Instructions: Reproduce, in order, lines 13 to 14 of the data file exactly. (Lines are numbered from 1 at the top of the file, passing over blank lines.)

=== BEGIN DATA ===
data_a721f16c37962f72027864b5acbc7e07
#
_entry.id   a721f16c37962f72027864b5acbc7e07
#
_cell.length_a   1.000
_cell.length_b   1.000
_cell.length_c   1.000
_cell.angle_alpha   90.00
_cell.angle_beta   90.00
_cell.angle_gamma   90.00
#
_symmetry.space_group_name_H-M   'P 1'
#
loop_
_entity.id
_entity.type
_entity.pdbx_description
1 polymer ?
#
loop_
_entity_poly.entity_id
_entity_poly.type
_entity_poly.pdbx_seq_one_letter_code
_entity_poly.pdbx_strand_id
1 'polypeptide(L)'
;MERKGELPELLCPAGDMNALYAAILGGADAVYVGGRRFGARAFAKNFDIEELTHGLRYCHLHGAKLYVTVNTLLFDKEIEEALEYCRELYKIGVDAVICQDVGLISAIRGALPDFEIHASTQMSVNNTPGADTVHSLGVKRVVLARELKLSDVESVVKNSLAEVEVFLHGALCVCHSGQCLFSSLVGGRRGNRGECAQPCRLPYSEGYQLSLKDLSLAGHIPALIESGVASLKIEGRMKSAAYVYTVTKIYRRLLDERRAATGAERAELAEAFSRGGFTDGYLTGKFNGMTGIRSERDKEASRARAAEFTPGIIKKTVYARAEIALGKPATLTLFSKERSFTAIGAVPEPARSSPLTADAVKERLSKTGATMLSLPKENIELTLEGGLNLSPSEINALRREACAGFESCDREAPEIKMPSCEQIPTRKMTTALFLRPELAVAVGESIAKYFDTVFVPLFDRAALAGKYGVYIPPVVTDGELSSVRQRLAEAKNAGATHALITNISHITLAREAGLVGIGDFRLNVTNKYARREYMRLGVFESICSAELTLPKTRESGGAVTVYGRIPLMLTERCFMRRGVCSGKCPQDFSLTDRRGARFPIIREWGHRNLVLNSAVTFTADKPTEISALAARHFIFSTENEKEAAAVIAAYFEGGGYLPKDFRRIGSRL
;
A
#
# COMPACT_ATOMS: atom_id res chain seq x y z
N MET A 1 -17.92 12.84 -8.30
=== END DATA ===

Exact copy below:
#
loop_